Red samurai betta fish breeding in 2024

Red samurai betta fish breeding

Introduction to Red Samurai Betta fish

Hi, I am Carry, Today we are Discussing Red Samurai betta fish breeding, food, and other important points. So let’s Start.

The red samurai betta, also known as the red dragon betta, is a vibrantly colored variety of Betta splendens, the Siamese fighting fish. They are named for their resemblance to the armor worn by samurai warriors in feudal Japan.

Origins and physical traits

Red samurai bettas originated in Thailand, where betta breeders have selectively bred these fish for their bright red coloration accented by black scaling along the body. These bettas have lengthy fins and a bold, aggressive temperament fitting their name.

Behavior and temperament

Red samurai bettas are known to be especially aggressive, even compared to other betta varieties. Their feisty nature makes them better suited to living alone in most cases. Despite their pugnacious attitudes, these fish make striking additions to tanks when properly cared for. Providing adequate space is key to avoiding conflict between tankmates.

Ideal tank conditions

Given their origins in the water-filled rice paddies of Southeast Asia, red samurais thrive in warm, slow-moving water. Tank temperatures between 75-82°F suit them best. Places to hide and build bubble nests give them the comfort and sense of territorial ownership they instinctively seek out.

Selecting a breeding pair

When selecting a red samurai pair for breeding, choose fish displaying vivid coloration and flowing fins, signs of health, and strong genetics. The male and female should both appear active and alert when flaring at their reflections.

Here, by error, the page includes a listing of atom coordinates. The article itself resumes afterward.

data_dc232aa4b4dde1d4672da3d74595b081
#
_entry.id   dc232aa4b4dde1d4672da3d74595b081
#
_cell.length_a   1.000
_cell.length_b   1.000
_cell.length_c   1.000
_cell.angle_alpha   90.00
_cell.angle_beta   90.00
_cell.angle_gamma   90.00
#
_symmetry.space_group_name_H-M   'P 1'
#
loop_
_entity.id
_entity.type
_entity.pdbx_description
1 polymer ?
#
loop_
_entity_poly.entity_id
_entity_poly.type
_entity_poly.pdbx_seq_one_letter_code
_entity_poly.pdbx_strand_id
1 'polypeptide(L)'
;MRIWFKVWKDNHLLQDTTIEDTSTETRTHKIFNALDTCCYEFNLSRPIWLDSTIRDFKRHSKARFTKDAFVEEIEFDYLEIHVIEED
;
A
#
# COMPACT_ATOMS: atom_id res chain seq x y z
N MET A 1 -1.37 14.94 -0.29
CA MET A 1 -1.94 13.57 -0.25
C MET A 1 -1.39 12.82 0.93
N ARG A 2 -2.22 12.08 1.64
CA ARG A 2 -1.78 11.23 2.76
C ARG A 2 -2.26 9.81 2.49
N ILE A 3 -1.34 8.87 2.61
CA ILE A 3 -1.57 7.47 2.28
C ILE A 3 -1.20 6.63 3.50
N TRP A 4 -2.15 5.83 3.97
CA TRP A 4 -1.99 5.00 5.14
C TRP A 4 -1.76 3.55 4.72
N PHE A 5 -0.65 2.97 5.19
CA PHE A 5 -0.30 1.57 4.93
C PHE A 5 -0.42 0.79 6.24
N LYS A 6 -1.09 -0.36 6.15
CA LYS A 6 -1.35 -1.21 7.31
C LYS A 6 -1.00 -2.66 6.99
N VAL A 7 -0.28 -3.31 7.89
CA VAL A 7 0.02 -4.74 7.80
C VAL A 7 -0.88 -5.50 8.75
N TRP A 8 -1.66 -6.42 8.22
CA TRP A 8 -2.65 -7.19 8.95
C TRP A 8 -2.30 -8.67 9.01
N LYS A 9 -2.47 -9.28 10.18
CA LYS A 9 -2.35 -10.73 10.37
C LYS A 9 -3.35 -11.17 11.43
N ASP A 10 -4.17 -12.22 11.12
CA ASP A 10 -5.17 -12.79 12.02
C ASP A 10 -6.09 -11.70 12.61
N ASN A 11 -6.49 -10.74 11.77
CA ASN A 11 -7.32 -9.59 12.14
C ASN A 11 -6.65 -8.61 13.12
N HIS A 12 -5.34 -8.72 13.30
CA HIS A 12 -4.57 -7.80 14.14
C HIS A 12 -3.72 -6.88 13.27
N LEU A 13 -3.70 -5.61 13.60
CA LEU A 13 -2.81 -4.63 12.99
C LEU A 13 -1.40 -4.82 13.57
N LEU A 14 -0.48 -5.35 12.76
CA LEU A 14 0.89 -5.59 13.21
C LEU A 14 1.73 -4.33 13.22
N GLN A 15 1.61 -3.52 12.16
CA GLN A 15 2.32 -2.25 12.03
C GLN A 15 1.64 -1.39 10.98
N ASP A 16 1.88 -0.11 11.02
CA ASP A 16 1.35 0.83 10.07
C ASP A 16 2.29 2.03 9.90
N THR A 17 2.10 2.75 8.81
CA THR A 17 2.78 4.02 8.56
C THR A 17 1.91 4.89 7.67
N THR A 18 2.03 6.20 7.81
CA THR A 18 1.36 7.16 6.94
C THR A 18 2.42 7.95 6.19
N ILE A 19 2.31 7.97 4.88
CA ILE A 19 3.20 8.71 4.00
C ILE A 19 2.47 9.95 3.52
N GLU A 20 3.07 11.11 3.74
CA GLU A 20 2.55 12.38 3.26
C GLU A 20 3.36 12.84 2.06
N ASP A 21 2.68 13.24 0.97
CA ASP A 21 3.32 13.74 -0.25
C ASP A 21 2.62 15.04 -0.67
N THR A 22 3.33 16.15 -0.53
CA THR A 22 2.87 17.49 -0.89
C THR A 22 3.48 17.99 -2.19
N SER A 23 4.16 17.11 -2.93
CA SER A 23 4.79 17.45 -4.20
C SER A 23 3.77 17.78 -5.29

Pay special attention to the female’s body shape. She should have a rounded belly filled with eggs. Avoid females that look skinny or underfed, as this can signal infertility.

Choose a younger pair, under a year old. Younger bettas tend to be more successful at spawning and producing more numerous and viable eggs.

Setting up the breeding tank

Red samurai bettas require specialized tank conditions to stimulate breeding behavior. Use a 10-20 gallon tank filled with 8-10 inches of water. The male will build a bubble nest near the surface, so it must be shallow enough for him to reach.

The water should be soft with a pH between 6.0 and 6.5. Add aquarium salt at 1 teaspoon per gallon and plants like java moss for the male to anchor his bubble nest. Keep the temperature at 80°F.

Use a tight-fitting tank lid. Unlike most bettas, red samurais are prone to jumping out when agitated. Dim lighting also helps soothe their high-strung temperament.

Spawning process

To start the spawning process, introduce the conditioned pair into the breeding tank, separating them at first with a clear divider. This allows them to flare and entice one another without making physical contact.

After 2-3 days, the male should have an established bubble nest. Remove the divider. The male will likely chase and nip at the female as part of their mating ritual. She may require multiple attempts over several hours before allowing him to wrap his body around hers.

During embrace, she releases 10-40 eggs which he quickly fertilizes. The mating triggers the female to drop more eggs, up to 100 in a single session! The diligent male gathers each fallen egg in his mouth and deposits them in the bubble nest.

Caring for eggs and fry

The incubation period inside the bubble nest generally lasts 24-36 hours before red samurai eggs hatch. For the next 2-4 days, the fry rely entirely on their yolk sacs for nourishment. During this time, remove the female to prevent her from eating the vulnerable babies.